Governor General's Literary Award winning playwright and author Robert Chafe has made a name for himself with both his acclaimed original plays and fiction and his stunning stage adaptations of works by his fellow Newfoundland writers, including Michael Crummey and Wayne Johnston. This year, Playwrights Canada Press released the book version of Between Breaths, his newest play.
Between Breaths follows Dr. Jon Lien, who has, for 20 years, managed to combine environmental heroism and support for the hardworking fishermen in Newfoundland. He does so by working to free humpback whales caught in fishing gear, saving the whales and returning the valuable gear to its owners. After a lifetime of hard, physical work, he finds himself facing aging, paralysis, and dementia in a body that once served him unquestioningly. Inspired by a real figure, Between Breaths is a poignant story of loss, identity, and resilience.
We're pleased to welcome Robert to Open Book today to talk about the play as part of our Lucky Seven series, where we ask seven questions to discover as much as we can about a writer's newest work.
Robert tells us about the moment he knew he had to capture Jon Lien for the stage, learning to accept his needs during the writing process, and the play that, for him, stands at the pinnacle of what works for theatre can do. And excitingly, he teases his next big project: an upcoming musical adaptation of Kathleen Winter's Annabel.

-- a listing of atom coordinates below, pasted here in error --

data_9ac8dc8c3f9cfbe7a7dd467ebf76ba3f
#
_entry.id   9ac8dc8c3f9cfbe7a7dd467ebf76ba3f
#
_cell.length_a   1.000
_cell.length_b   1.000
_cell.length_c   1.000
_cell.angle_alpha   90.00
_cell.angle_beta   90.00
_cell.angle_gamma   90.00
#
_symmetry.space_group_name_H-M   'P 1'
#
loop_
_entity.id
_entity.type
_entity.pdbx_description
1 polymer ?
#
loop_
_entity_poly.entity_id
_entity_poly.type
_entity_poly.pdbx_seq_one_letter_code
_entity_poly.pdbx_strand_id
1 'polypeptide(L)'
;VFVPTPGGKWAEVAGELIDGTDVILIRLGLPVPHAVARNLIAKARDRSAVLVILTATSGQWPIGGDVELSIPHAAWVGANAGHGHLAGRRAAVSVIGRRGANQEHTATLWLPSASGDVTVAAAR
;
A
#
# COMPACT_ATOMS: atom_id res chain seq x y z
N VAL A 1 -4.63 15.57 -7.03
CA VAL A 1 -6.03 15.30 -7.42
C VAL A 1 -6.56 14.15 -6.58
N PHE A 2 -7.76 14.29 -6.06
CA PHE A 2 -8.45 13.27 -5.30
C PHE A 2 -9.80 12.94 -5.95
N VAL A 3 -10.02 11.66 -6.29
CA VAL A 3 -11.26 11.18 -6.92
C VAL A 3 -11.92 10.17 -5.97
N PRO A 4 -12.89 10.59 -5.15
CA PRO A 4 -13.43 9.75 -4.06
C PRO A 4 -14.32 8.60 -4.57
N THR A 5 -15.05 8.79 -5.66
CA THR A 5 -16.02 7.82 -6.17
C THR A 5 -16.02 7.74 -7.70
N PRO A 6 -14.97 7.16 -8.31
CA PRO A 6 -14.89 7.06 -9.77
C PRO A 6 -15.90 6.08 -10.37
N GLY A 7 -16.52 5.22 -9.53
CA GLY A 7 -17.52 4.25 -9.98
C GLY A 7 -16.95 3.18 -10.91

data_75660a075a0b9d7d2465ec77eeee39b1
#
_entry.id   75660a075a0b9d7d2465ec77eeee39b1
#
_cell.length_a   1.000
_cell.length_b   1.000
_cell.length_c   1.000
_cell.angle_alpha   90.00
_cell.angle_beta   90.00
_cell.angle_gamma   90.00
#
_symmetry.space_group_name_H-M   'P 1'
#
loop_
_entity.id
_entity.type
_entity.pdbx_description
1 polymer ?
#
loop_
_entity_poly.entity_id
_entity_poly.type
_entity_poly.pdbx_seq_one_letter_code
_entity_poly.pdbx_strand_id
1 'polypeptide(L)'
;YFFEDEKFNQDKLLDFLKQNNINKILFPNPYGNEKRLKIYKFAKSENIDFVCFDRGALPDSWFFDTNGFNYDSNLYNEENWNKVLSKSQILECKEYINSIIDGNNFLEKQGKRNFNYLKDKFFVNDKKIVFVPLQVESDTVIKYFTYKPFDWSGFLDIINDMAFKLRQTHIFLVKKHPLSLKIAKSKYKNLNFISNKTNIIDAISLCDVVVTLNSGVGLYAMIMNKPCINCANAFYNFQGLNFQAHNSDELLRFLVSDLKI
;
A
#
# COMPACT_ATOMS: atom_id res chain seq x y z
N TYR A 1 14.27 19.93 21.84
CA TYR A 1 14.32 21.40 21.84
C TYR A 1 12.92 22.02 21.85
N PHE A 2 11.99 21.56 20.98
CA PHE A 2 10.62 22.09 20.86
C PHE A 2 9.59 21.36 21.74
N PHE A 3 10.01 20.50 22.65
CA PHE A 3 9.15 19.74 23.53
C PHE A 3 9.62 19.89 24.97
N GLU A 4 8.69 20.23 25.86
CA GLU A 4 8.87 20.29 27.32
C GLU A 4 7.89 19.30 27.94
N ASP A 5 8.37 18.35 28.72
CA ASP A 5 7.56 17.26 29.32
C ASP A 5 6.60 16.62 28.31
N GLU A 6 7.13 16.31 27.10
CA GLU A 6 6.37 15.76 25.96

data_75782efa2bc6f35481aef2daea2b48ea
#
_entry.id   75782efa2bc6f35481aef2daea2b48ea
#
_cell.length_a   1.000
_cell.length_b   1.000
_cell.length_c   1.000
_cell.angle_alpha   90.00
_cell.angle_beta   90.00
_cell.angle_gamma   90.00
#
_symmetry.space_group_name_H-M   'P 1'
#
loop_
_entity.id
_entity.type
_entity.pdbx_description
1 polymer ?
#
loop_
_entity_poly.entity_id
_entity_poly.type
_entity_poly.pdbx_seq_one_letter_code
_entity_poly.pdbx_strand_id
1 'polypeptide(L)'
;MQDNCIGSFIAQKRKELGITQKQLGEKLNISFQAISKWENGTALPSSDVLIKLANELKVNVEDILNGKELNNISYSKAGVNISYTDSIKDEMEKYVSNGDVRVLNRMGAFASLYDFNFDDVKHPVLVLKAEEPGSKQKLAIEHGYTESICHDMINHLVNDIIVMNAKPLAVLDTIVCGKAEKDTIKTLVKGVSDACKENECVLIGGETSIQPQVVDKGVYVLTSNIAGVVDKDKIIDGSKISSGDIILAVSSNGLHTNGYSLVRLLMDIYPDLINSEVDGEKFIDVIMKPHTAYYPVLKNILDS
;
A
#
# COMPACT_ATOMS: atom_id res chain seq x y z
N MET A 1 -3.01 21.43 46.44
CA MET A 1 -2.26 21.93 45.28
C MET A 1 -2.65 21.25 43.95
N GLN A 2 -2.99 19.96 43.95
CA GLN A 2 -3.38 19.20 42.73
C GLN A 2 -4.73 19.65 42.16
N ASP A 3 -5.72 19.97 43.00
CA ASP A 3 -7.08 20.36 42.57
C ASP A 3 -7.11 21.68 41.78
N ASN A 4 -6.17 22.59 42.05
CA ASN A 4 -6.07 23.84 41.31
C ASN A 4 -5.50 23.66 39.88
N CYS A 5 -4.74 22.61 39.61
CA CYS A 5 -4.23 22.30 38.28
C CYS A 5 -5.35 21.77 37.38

Tell us about your new book and how it came to be.
My new book is my play Between Breaths. I guess I started writing it about six years ago. I had gone through a pretty tumultuous yet revitalizing process while working on my previous play, Oil and Water. As I describe in the introduction to Between Breaths, I was on a new-found track of deep engagement with a kind of emotional muse, consciously forcing myself to seek out narratives and ideas that elicited an inexplicable emotional reaction, and then setting the goal of the writing process as an attempt to explain or make sense of that gut reaction. The story of Jon Lien was one such story. I had known of him and his work for a long time, but one day when I encountered his name again, I felt a punch to the gut and a swell of tears. I knew that there was something there to be unearthed.
Is there a question that is central to your book, thematically? And if so, did you know the question when you started writing or did it emerge from the writing process?
Jon was an animal behaviourist who moved to Newfoundland to specialize in seabirds. He eventually became a noted whale research and rescuer, freeing over 500 animals from fishing net entanglements. He was also a great friend to Newfoundland fishermen, going the extra mile with his rescues to ensure their nets weren’t unduly damaged and often staying after the whale was free to help pull in a catch. I originally thought the play would be about his great skills of meditation and compromise between conservation and industry. But as I dug into his story it was actually his illness and death that guided the telling of the story of his life. The last eight years of his life were defined by a slowly progressing paralysis and dementia. It became apparent pretty early in the process that I was writing a play about a man who spent his life freeing things, only to become trapped himself.